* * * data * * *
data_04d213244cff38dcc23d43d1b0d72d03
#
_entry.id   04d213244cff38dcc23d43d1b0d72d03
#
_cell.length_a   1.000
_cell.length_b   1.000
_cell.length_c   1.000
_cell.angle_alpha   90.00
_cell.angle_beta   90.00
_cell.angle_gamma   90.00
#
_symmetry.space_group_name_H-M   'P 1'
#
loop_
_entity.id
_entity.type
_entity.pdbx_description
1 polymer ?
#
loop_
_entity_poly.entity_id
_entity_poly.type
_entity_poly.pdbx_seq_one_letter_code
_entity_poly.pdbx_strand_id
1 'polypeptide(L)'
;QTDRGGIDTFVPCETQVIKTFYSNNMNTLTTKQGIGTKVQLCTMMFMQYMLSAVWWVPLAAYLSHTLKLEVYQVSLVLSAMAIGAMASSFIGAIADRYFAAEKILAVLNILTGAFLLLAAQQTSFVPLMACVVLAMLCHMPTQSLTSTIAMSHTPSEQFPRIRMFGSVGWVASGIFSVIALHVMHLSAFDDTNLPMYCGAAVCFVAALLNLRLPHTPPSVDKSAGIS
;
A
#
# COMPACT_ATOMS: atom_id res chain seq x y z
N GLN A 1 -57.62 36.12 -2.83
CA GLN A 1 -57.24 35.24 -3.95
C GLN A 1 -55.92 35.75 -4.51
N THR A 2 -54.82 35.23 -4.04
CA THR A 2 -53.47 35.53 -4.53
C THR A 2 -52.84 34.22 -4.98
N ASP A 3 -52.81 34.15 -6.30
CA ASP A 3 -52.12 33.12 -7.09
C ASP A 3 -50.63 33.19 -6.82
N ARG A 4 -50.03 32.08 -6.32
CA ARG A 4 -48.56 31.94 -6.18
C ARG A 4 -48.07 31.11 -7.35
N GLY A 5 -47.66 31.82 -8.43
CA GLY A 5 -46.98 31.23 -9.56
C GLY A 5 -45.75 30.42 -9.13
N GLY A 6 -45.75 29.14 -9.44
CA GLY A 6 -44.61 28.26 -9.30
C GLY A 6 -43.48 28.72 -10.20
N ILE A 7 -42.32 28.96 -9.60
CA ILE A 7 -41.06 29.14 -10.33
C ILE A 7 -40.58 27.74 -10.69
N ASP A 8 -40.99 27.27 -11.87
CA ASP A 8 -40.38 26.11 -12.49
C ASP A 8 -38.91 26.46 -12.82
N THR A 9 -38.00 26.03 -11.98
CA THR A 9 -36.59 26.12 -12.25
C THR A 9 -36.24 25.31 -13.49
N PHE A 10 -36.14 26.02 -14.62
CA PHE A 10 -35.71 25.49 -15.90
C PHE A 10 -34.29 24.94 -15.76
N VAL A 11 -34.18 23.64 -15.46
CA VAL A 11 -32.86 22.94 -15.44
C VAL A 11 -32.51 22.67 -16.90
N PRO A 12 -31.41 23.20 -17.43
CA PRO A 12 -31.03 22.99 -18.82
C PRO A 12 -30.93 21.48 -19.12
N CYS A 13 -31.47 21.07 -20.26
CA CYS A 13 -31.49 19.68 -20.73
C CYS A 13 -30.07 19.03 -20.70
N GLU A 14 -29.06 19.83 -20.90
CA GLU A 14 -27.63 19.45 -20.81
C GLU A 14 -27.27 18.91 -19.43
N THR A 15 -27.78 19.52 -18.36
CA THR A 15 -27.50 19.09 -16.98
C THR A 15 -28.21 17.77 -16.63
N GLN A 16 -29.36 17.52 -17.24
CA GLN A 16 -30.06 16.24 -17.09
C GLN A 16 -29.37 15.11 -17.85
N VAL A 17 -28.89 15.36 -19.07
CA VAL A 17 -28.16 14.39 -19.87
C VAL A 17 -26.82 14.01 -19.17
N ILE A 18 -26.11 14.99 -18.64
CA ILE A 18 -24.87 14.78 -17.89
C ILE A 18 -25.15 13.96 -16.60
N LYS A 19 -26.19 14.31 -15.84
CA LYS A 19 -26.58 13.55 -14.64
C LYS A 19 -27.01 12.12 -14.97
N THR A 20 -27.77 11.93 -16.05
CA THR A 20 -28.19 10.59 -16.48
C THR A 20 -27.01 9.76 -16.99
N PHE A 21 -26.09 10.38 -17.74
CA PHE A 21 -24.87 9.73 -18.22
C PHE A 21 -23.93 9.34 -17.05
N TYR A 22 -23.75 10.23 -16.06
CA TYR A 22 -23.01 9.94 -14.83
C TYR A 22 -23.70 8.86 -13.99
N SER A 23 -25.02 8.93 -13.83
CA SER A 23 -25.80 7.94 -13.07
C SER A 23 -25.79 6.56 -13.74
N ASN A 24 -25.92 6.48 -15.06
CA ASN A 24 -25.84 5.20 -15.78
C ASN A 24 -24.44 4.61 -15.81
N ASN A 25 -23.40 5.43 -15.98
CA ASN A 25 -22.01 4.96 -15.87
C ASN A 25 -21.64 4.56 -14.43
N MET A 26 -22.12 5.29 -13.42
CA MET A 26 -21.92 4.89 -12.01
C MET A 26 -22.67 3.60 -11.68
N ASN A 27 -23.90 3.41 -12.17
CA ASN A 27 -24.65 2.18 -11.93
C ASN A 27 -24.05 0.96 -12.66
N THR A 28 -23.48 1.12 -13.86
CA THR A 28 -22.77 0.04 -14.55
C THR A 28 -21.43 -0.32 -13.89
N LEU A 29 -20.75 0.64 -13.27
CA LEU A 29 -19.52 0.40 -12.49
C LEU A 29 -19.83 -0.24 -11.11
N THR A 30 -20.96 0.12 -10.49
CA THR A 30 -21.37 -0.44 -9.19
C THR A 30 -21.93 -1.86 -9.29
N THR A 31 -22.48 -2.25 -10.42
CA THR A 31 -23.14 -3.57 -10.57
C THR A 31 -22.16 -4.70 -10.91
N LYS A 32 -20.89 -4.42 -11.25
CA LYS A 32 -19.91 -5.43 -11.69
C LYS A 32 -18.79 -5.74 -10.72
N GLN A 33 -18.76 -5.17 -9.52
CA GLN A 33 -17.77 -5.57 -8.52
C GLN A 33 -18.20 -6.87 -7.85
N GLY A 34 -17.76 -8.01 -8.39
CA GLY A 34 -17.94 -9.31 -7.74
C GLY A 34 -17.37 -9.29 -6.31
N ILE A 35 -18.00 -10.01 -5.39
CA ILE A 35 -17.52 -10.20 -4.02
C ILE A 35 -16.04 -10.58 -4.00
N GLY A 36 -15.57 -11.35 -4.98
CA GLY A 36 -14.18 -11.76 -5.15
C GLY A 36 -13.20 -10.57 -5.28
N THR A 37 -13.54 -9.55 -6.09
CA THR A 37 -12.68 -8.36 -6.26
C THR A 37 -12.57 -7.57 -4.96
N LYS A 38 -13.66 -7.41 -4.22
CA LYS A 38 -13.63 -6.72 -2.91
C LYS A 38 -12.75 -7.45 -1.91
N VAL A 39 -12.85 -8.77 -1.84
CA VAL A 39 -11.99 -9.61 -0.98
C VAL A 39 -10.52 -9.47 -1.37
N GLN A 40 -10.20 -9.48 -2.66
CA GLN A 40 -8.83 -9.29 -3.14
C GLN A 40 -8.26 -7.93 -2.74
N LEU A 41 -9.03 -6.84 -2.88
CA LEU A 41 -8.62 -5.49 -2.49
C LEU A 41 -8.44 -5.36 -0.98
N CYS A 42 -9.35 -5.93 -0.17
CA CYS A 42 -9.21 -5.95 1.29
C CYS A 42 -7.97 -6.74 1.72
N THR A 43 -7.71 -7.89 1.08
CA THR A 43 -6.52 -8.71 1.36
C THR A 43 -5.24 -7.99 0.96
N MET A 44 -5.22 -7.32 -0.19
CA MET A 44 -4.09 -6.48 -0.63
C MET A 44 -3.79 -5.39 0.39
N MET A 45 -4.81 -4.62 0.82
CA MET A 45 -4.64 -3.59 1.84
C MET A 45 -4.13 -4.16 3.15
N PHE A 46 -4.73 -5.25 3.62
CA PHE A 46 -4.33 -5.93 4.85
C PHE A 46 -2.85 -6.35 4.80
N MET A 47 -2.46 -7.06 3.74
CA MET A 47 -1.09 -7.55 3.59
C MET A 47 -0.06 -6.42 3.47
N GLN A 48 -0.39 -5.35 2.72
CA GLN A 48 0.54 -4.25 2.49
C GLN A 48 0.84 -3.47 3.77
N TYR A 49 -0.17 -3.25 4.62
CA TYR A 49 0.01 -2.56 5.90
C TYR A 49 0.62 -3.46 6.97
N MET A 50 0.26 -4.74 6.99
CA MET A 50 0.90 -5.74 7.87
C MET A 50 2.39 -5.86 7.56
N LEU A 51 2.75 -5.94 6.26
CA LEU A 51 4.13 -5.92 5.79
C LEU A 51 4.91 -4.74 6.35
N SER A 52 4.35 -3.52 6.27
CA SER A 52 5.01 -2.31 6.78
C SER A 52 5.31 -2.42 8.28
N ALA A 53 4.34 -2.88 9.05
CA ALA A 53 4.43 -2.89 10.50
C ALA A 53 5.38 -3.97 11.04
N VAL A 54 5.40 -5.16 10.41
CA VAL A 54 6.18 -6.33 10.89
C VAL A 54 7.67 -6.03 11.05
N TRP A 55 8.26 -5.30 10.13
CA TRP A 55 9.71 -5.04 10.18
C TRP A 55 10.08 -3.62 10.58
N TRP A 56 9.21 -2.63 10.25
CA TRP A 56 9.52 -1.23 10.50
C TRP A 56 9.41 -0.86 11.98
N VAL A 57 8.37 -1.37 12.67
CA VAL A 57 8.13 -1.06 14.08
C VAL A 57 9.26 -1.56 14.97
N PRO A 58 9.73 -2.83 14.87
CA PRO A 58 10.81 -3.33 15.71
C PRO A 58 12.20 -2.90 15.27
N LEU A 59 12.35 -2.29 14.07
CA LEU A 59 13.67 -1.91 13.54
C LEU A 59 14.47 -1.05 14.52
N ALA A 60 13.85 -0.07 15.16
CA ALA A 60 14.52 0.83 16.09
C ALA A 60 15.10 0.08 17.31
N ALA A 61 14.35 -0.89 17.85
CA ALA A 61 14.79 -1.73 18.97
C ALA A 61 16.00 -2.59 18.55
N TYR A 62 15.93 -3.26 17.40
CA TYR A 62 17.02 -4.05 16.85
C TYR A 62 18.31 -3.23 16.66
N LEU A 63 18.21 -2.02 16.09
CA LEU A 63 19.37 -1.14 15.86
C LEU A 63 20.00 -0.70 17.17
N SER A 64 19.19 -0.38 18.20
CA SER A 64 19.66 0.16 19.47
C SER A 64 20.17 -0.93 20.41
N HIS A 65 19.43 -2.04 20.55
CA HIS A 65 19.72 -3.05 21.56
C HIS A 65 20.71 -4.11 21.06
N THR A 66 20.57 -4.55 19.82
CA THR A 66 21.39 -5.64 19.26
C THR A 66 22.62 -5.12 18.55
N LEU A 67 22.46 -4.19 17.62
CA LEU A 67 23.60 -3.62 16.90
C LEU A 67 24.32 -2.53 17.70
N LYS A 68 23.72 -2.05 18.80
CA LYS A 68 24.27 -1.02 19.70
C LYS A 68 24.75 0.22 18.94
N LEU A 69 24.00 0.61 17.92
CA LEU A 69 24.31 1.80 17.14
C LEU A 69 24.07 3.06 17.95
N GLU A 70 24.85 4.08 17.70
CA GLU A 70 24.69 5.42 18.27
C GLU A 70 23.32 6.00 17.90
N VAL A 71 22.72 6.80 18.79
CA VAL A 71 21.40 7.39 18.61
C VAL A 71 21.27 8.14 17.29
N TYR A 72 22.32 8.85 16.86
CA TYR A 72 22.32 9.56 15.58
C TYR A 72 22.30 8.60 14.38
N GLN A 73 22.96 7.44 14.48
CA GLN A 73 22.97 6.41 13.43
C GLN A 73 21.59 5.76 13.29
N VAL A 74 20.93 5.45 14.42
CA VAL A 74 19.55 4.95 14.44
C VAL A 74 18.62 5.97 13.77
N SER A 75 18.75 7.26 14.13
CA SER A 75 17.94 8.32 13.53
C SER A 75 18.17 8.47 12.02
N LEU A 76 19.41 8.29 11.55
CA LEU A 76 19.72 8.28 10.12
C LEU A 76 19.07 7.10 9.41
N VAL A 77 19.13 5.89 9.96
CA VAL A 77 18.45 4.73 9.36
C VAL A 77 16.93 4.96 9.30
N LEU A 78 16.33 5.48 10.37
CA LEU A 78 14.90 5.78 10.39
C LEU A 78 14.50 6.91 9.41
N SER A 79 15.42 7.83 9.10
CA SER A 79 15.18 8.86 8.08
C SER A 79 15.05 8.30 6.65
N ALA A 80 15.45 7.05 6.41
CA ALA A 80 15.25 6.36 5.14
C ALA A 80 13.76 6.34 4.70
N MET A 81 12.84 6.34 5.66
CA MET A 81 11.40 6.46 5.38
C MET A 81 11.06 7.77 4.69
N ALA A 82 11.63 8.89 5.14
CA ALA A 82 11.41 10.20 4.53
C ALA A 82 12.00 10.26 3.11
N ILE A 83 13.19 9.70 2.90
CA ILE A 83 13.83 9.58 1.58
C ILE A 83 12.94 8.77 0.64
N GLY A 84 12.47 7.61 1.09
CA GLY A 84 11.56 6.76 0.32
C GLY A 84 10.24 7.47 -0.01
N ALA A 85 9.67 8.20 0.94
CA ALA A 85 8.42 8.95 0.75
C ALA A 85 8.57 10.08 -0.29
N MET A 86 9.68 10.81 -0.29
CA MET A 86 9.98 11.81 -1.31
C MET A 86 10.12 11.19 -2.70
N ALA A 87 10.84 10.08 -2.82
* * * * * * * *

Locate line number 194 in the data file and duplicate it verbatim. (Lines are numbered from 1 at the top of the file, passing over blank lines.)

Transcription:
CA TRP A 55 9.71 -5.04 10.18